On Friday night I sat on the Simulation: Living the Simulacra round table as part of Prelude.10 Festival. The spirited conversation roved around the value of Live Performance: “Why does performance that asks us to be inquisitive and socially engaged human beings matter?” I was there mainly as the Director of Marketing for Dance Theater Workshop, with other speakers Kimon Keramidas, Reid Farrington, Andrew Schneider, Reggie Watts, Kevin Cunningham, Eric Dyer, and Tanya Selvaratnam. None of which I had met before, many of whom I have admired from a far. The conversation was lively, and peaked around ideas of visceral connection, proximity, and the joy of when a performance goes awry and both the audience and performers share a feeling of possibility.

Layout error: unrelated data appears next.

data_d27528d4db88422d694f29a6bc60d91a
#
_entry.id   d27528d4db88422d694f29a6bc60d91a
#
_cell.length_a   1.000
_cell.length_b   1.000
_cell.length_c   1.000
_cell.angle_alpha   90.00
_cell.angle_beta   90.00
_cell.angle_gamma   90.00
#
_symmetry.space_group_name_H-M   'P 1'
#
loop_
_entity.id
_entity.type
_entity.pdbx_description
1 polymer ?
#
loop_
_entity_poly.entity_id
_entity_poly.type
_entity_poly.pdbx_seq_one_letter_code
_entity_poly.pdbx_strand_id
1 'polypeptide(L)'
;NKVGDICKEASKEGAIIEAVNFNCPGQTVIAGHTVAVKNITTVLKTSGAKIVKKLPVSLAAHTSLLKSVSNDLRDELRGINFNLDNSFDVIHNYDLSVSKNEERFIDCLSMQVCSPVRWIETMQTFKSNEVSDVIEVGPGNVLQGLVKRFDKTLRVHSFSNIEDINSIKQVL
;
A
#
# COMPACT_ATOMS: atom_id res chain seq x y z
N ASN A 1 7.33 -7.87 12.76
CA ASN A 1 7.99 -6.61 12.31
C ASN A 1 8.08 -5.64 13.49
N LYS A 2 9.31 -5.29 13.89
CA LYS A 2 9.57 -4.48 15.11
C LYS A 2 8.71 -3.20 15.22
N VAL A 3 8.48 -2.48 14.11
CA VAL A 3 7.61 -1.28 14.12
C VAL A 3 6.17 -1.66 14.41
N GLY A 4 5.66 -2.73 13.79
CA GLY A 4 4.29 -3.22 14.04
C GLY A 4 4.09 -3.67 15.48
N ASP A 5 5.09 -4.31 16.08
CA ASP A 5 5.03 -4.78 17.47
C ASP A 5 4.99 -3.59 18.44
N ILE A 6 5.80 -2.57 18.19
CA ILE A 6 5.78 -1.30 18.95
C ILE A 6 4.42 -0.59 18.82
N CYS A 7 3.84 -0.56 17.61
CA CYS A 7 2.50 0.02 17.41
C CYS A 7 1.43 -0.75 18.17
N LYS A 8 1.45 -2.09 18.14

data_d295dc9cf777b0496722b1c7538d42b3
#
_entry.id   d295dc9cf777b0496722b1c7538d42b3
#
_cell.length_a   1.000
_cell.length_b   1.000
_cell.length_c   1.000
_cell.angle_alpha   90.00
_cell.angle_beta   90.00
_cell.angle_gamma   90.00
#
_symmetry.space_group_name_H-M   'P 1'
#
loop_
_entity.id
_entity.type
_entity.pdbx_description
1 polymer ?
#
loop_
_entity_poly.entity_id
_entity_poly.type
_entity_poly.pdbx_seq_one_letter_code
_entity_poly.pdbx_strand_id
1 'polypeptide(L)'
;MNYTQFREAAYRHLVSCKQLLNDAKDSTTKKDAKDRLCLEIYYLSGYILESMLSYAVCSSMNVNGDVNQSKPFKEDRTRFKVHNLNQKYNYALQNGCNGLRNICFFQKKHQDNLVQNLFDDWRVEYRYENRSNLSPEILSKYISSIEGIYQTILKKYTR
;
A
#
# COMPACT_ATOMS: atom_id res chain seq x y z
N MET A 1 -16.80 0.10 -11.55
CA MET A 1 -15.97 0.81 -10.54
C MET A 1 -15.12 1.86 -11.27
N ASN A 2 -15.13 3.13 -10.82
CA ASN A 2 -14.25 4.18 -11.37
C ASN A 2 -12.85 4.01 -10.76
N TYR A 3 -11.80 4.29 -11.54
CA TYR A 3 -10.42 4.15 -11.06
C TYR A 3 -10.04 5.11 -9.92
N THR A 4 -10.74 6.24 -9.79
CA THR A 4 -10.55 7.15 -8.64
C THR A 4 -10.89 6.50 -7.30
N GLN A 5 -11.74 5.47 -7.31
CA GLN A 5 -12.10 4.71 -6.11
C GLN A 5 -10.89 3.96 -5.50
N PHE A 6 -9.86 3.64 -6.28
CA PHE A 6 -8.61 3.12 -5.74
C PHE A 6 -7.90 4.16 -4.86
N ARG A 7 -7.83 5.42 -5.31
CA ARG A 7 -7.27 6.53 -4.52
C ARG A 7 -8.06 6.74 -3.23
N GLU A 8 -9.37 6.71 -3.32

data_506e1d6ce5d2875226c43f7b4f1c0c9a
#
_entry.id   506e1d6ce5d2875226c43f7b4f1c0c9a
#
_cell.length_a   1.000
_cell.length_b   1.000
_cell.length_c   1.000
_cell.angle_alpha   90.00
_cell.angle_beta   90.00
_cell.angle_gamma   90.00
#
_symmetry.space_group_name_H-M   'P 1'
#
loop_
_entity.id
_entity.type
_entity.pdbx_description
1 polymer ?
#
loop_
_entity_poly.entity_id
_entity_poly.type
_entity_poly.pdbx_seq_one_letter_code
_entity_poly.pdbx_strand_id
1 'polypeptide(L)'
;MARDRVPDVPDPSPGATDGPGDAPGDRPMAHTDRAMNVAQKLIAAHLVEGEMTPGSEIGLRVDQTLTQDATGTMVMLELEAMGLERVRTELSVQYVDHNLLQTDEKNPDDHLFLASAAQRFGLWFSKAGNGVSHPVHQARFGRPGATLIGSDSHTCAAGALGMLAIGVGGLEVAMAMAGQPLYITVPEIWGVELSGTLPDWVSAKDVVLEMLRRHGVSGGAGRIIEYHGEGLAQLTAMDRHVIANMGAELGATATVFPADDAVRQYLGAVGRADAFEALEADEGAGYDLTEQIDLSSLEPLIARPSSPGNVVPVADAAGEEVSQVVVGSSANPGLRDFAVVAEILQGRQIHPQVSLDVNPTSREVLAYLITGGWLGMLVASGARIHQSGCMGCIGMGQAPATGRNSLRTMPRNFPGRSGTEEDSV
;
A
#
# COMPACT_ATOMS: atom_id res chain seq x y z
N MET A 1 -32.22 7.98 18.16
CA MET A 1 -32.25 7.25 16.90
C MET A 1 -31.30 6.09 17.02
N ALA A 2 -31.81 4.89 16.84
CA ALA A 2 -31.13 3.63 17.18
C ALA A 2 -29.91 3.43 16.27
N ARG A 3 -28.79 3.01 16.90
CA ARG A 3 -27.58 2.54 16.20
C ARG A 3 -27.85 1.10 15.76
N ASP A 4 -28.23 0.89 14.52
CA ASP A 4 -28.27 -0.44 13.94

Since the panel I have been thinking more specifically about what is it is to share experience. It seemed that whenever the panel agreed on something “being effective” or truly “live”, it was because the audience member could feel what was happening (breath, anticipation, wonder, authenticity). This is a key issue for me as an artist. My investigation is rooted in electrifying the relationship between audience and performer. I believe this kind of charged space is absolutely crucial to open pathways for abstract communication that leads to emotional shifts in the viewer. This kind of performance must exist to create room for reflection on humanity (maybe more specifically society), and hopefully allows for progress to be made in the individuals understanding of other, one another, and self.

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